Drooling Over Crocheted Throws

If you’ve followed my blog for a little bit then you know that I crochet blankets for Project Linus. I try to make quite a few of these every year so typically I don’t get too excited over crochet patterns for blankets, afghans or throws. Then I subscribed to the Special Issues put out by Crochet! Magazine and received this in the mail last week:

Crochet! Autumn 2020 Madala-Style Throws

(Please excuse my pictures. It’s been a long day and I’m looking forward to getting together with my bed in a little bit.)

To complete the picture, I’m also not a big fan of mandalas. Or round blankets. Do you remember when I attempted the Cathedral Rose Window Afghan?

Cathedral Rose Window Afghan 2-18-20

(This afghan is also in this issue)

Needless to say, when I sat down to thumb threw this issue I figured I would take a quick look and then put it off to the side. WRONG. There are a couple of patterns in here that I’m itching to try. In fact, I already have one on my WILL BE CROCHETED list. I won’t show you a picture of that one because I’m pretty sure the recipient looks at my blog now and again. Anyway, the first one I came across was the Celtic Mandala Throw by Bonnie Barker.

Celtic Mandala Throw

My picture really does NOT do this afghan justice. It is rated at a #4 Intermediate level and calls for #4 worsted yarn. According to the pattern it is 47″ square when finished. Looking at this I really want to see if I can actually learn all of those stitches. Is it as complicated as it looks? If I were to make this I would give it to my sister as she LOVES Celtic items.

The next throw that caught my eye is the Six-Pointed Star Afghan by Sandra Jean Smith.

Six-Pointed Star Afghan

This one is listed as a #5 Moderately Challenging piece and calls for #4 worsted yarn. The final size is 69″ in diameter. Usually I feel that the gray/white/black scheme is a bit too contemporary for me, but it really intrigues me in this rippled afghan. It reminds me of the Big Dream Panel by Hoffman that the quilters love to use.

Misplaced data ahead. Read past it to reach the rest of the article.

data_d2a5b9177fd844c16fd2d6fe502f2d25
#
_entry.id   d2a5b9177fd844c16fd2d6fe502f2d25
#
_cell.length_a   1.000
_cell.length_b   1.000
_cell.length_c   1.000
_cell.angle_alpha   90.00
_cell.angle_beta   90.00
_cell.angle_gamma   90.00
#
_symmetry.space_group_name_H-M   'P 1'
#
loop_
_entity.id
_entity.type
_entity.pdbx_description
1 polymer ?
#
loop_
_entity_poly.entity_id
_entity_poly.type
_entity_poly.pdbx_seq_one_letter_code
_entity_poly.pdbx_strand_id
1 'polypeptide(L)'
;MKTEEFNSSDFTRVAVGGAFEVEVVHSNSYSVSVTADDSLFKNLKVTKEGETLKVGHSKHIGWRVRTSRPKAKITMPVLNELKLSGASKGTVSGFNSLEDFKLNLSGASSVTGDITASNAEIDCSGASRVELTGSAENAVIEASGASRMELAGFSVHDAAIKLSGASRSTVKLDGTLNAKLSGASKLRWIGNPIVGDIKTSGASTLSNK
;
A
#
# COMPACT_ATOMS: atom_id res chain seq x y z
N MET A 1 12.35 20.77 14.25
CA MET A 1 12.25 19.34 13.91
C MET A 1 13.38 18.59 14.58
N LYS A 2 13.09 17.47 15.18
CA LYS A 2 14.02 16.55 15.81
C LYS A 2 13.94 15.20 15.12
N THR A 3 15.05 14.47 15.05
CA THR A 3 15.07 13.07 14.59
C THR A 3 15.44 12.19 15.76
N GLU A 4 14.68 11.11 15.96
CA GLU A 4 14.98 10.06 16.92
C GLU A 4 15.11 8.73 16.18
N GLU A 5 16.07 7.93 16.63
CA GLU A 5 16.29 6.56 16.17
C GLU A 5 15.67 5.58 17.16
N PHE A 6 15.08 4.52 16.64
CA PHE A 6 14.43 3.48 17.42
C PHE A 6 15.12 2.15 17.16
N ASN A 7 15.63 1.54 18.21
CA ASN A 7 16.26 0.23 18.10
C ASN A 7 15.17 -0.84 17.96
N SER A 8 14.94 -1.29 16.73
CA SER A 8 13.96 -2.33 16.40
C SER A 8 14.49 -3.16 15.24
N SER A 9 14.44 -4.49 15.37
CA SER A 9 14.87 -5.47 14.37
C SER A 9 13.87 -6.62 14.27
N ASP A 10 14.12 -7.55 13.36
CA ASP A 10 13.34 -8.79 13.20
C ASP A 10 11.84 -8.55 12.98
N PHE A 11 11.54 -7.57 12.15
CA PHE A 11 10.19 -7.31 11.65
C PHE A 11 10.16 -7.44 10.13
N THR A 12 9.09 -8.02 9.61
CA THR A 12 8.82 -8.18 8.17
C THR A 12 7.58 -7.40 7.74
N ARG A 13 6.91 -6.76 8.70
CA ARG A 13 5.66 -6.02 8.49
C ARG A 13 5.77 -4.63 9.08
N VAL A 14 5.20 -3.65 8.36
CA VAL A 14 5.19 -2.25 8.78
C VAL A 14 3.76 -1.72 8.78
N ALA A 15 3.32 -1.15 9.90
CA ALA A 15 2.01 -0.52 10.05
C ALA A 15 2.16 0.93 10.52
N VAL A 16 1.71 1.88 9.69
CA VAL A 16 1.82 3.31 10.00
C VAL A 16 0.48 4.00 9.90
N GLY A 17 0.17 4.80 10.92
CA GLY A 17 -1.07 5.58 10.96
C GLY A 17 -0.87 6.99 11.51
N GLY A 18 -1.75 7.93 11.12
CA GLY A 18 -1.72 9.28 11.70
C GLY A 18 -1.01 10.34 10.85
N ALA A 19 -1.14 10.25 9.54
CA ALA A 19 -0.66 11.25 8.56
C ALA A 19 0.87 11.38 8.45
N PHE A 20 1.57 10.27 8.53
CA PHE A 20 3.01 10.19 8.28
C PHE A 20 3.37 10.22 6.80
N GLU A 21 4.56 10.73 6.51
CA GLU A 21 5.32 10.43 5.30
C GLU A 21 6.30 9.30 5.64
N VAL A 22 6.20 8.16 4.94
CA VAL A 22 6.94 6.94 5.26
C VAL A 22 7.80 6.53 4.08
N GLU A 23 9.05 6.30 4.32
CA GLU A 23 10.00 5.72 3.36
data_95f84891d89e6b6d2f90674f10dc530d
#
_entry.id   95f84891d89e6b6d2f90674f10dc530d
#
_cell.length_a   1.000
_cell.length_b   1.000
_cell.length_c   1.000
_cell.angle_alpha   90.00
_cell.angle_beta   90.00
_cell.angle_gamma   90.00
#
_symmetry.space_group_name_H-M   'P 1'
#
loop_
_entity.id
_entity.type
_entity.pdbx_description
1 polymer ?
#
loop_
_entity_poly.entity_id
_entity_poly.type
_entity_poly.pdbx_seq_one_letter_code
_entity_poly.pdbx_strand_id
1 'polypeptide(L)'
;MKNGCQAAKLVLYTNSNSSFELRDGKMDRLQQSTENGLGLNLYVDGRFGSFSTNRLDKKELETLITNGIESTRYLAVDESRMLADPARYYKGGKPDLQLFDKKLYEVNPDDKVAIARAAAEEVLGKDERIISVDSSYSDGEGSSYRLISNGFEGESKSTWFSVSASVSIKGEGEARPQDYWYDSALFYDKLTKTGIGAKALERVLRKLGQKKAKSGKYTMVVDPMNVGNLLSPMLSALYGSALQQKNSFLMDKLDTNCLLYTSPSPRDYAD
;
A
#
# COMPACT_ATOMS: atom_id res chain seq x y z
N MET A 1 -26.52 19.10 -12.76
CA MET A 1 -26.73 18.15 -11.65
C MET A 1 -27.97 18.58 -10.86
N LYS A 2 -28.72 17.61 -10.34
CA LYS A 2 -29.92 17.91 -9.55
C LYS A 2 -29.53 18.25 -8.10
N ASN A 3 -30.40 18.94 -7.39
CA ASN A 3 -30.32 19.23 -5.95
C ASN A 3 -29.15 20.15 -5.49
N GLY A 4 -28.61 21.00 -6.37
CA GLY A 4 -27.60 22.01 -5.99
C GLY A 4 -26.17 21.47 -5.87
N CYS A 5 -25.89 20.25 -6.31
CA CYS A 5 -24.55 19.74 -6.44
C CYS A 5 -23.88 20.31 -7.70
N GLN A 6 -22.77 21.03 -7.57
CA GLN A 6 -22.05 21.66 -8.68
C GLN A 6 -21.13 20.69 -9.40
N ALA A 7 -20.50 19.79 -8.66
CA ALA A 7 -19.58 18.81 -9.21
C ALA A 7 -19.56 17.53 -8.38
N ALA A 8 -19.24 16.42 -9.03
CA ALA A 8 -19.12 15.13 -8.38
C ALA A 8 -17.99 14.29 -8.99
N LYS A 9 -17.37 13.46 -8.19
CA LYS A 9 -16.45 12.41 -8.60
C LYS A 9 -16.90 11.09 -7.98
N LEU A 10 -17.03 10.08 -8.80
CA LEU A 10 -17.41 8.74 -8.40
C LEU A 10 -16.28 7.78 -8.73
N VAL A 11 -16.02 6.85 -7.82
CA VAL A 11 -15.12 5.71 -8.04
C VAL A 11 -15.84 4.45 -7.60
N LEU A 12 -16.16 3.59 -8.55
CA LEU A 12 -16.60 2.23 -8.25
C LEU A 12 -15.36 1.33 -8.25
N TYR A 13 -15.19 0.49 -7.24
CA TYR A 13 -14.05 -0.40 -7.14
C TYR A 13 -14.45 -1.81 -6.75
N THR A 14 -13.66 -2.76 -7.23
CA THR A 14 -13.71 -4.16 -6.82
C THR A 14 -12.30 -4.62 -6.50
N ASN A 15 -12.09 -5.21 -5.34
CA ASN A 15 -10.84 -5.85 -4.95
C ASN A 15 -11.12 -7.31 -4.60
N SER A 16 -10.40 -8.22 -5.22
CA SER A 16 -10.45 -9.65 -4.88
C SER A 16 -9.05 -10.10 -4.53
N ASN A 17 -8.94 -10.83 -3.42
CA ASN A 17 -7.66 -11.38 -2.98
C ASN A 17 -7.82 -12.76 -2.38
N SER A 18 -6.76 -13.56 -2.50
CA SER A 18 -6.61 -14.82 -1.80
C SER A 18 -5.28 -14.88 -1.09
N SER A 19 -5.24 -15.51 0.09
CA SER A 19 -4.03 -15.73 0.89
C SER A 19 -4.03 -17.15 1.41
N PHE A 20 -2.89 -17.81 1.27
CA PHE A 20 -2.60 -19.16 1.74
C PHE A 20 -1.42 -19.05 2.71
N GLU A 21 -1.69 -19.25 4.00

This panel comes in all different shades and colors, so I might actually use one of them to find a different color scheme for this crocheted afghan.

The next afghan I’ve been eyeing is the Alegria Afghan by Priscilla Hewitt.

Alegria Afghan

I’m not a fan of the color, but the design is interesting. This pattern is listed as a #4 Intermediate and calls for #4 worsted yarn. It is 58″ in diameter and they used a self-striping yarn so that they weren’t constantly changing colors. It calls for 15 skeins of yarn, the 5oz Red Heart Super Saver Stripes. That seems like a LOT of yarn, but there are a LOT of post stitches and they usually eat up a lot of yarn.

The last one I was interested in is called Honey Bunch Blanket by Priscilla Hewitt.

Honey Bunch Blanket

It’s the many different textures that intrigues me about this blanket. It is considered to be a #4 Intermediate and calls for #4 yarn. Except, this is a baby blanket so it’s only 36″ across… and uses 7 balls of 3.5oz yarn! Maybe that’s not a lot, but to me it seems like a lot. To be fair, the amount of texture requires a lot of yarn, but holy smokes… it’s only 36″ cross?? It’s beautiful, but I think this will be at the very bottom of my list.

There are a lot more throws in this issue, but I will let you click on the links I provided to go look at the rest of them.

I haven’t just been drooling over patterns, though. It took me a month, but I finally got all of my mill ends spun into balls!

I opened up all of the bags and sorted out the colors so that I could match the yarns.

Ice Yarns Mill Ends

I would then wind them onto my swift, knotting the ends together, and wound them into cakes. This way when I have a project the yarn is ready to go and I don’t have to procrastinate even more with the task of winding the yarn together. Also, it makes it easier to see what colors I have. The mill ends up above wound up into this ball:

Ice Yarns Mill Ends Balled

It reminds me of sorbet. lol

I have done some actual crocheting, but I don’t have any pictures to share. Maybe next time. 🙂

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